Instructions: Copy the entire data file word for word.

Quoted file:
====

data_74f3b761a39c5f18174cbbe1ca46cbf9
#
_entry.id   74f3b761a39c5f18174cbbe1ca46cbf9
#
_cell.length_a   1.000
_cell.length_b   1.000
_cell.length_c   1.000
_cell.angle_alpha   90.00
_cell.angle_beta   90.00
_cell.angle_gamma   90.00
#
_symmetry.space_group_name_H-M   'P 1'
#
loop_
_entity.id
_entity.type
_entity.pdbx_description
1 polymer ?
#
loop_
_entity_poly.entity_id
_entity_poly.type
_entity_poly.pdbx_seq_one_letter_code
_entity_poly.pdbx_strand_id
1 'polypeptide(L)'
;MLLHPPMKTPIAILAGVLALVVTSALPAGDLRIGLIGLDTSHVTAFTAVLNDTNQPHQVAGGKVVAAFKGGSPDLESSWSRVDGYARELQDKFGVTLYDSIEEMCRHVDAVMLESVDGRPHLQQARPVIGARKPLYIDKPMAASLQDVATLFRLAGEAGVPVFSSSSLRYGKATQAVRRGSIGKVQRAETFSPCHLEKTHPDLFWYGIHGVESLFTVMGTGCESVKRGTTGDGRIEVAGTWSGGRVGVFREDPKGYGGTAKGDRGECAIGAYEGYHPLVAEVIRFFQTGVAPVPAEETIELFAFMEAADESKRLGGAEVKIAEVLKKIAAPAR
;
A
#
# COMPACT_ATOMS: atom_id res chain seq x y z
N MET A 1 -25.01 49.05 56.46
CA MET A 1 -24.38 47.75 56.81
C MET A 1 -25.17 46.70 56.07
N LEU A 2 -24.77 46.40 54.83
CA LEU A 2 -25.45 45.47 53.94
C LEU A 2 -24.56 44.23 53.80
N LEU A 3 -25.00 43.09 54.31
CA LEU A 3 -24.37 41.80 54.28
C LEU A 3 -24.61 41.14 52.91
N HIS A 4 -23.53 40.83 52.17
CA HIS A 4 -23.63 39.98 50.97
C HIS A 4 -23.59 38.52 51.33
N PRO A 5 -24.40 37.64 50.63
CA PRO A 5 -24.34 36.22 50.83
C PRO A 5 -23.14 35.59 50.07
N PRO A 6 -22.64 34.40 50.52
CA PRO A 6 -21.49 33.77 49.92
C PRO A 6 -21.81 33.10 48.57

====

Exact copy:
data_74f3b761a39c5f18174cbbe1ca46cbf9
#
_entry.id   74f3b761a39c5f18174cbbe1ca46cbf9
#
_cell.length_a   1.000
_cell.length_b   1.000
_cell.length_c   1.000
_cell.angle_alpha   90.00
_cell.angle_beta   90.00
_cell.angle_gamma   90.00
#
_symmetry.space_group_name_H-M   'P 1'
#
loop_
_entity.id
_entity.type
_entity.pdbx_description
1 polymer ?
#
loop_
_entity_poly.entity_id
_entity_poly.type
_entity_poly.pdbx_seq_one_letter_code
_entity_poly.pdbx_strand_id
1 'polypeptide(L)'
;MLLHPPMKTPIAILAGVLALVVTSALPAGDLRIGLIGLDTSHVTAFTAVLNDTNQPHQVAGGKVVAAFKGGSPDLESSWSRVDGYARELQDKFGVTLYDSIEEMCRHVDAVMLESVDGRPHLQQARPVIGARKPLYIDKPMAASLQDVATLFRLAGEAGVPVFSSSSLRYGKATQAVRRGSIGKVQRAETFSPCHLEKTHPDLFWYGIHGVESLFTVMGTGCESVKRGTTGDGRIEVAGTWSGGRVGVFREDPKGYGGTAKGDRGECAIGAYEGYHPLVAEVIRFFQTGVAPVPAEETIELFAFMEAADESKRLGGAEVKIAEVLKKIAAPAR
;
A
#
# COMPACT_ATOMS: atom_id res chain seq x y z
N MET A 1 -25.01 49.05 56.46
CA MET A 1 -24.38 47.75 56.81
C MET A 1 -25.17 46.70 56.07
N LEU A 2 -24.77 46.40 54.83
CA LEU A 2 -25.45 45.47 53.94
C LEU A 2 -24.56 44.23 53.80
N LEU A 3 -25.00 43.09 54.31
CA LEU A 3 -24.37 41.80 54.28
C LEU A 3 -24.61 41.14 52.91
N HIS A 4 -23.53 40.83 52.17
CA HIS A 4 -23.63 39.98 50.97
C HIS A 4 -23.59 38.52 51.33
N PRO A 5 -24.40 37.64 50.63
CA PRO A 5 -24.34 36.22 50.83
C PRO A 5 -23.14 35.59 50.07
N PRO A 6 -22.64 34.40 50.52
CA PRO A 6 -21.49 33.77 49.92
C PRO A 6 -21.81 33.10 48.57